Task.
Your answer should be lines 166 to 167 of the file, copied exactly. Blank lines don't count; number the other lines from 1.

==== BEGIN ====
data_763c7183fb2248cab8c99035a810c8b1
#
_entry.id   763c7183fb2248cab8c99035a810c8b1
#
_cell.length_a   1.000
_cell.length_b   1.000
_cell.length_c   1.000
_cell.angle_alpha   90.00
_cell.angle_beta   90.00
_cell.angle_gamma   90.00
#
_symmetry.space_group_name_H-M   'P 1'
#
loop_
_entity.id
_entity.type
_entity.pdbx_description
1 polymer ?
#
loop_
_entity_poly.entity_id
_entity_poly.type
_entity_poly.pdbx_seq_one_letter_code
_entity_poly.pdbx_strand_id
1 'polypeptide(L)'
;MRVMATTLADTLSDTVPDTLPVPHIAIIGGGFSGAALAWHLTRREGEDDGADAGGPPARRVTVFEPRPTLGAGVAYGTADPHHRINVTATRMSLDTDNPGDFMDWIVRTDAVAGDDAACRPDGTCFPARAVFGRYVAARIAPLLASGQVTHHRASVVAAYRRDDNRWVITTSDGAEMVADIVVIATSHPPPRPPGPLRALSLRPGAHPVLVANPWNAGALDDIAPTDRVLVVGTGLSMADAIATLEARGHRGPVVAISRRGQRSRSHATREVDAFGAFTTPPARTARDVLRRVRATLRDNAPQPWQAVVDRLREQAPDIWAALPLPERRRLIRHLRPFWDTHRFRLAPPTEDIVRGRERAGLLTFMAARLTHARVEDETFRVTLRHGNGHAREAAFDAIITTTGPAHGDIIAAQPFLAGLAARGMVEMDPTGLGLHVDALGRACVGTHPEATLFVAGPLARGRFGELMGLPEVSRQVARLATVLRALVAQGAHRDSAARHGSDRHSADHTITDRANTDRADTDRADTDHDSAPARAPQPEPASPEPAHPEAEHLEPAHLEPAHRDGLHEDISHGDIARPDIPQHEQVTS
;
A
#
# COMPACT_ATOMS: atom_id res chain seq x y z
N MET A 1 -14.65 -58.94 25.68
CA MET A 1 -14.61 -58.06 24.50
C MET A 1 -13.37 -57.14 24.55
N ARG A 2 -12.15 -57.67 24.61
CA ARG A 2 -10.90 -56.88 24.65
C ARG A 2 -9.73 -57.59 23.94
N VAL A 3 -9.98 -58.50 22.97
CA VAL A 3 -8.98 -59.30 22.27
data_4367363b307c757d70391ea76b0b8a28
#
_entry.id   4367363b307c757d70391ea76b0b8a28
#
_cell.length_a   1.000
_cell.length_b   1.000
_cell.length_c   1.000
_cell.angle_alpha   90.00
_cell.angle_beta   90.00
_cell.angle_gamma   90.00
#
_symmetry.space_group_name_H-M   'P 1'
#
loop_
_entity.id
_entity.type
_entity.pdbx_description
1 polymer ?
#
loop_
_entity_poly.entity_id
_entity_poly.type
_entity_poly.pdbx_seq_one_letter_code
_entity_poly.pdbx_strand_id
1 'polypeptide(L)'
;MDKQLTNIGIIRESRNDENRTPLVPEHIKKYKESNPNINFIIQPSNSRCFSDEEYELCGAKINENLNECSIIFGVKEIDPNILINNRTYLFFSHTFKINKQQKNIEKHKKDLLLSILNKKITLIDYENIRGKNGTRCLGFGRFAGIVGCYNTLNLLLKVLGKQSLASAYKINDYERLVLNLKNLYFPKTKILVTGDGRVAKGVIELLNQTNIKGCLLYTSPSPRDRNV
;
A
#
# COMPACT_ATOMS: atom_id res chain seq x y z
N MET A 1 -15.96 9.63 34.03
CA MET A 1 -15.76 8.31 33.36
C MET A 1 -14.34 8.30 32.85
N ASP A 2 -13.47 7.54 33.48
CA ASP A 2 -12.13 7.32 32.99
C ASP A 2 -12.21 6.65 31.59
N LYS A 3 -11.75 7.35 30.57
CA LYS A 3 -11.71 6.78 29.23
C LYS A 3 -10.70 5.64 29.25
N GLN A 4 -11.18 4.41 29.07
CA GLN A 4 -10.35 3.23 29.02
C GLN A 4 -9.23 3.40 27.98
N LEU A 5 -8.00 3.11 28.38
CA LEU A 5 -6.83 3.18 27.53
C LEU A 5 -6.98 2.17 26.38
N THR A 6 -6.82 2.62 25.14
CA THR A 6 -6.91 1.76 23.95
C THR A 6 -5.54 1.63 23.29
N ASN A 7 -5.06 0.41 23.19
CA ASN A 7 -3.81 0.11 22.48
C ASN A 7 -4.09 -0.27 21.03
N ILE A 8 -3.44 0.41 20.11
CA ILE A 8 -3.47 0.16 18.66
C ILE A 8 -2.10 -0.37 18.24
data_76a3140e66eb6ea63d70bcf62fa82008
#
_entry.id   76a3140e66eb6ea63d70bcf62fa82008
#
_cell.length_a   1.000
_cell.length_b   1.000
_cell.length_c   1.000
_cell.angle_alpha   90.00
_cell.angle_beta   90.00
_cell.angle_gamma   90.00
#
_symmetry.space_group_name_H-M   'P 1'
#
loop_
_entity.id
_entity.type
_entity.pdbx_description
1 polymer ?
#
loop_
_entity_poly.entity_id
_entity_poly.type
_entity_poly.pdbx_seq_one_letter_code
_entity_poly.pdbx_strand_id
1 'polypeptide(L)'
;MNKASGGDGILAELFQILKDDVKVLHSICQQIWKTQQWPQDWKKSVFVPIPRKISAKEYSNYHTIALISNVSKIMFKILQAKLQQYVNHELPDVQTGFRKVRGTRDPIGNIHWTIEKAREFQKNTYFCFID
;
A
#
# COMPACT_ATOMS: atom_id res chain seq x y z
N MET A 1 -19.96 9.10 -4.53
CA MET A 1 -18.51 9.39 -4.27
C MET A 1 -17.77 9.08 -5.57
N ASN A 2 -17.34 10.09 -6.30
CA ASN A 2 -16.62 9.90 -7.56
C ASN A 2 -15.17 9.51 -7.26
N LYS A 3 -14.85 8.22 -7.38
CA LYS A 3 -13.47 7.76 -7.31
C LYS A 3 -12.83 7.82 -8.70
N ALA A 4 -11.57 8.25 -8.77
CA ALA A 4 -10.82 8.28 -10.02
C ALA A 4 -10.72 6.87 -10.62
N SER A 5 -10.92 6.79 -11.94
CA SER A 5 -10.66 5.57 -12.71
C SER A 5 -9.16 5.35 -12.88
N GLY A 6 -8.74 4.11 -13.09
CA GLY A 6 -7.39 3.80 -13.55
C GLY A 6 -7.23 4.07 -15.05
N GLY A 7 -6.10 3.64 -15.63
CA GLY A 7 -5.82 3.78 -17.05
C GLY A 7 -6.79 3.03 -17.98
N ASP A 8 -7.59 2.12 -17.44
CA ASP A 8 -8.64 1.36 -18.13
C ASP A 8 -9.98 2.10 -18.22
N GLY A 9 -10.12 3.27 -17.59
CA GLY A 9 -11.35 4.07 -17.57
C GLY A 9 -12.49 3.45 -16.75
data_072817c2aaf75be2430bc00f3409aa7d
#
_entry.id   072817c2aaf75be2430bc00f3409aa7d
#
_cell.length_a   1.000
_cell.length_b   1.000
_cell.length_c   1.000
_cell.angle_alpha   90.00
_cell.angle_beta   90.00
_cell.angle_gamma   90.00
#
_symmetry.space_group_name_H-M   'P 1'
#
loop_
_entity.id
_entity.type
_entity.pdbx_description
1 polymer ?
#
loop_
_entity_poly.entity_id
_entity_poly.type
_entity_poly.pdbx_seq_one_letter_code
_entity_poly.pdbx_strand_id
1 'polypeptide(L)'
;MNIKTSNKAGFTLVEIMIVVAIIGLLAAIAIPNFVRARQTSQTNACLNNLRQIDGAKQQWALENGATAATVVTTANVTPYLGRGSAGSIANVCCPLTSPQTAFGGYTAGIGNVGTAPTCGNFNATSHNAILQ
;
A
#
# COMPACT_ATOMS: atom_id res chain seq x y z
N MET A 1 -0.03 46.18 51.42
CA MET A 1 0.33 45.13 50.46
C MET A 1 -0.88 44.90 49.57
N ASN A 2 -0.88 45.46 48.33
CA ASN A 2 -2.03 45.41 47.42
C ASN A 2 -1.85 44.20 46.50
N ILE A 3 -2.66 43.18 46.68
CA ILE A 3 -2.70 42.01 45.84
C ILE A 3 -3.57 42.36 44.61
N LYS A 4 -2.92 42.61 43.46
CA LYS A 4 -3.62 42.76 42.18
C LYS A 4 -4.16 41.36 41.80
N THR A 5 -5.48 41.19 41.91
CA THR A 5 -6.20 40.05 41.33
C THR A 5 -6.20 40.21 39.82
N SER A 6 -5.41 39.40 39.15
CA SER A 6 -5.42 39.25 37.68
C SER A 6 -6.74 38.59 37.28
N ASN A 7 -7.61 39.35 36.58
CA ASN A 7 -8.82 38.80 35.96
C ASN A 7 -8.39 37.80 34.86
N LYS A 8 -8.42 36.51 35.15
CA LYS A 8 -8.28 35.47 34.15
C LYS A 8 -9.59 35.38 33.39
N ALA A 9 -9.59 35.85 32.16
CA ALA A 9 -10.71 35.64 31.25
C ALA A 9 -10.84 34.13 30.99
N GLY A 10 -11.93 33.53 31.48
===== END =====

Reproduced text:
_entity.pdbx_description
1 polymer ?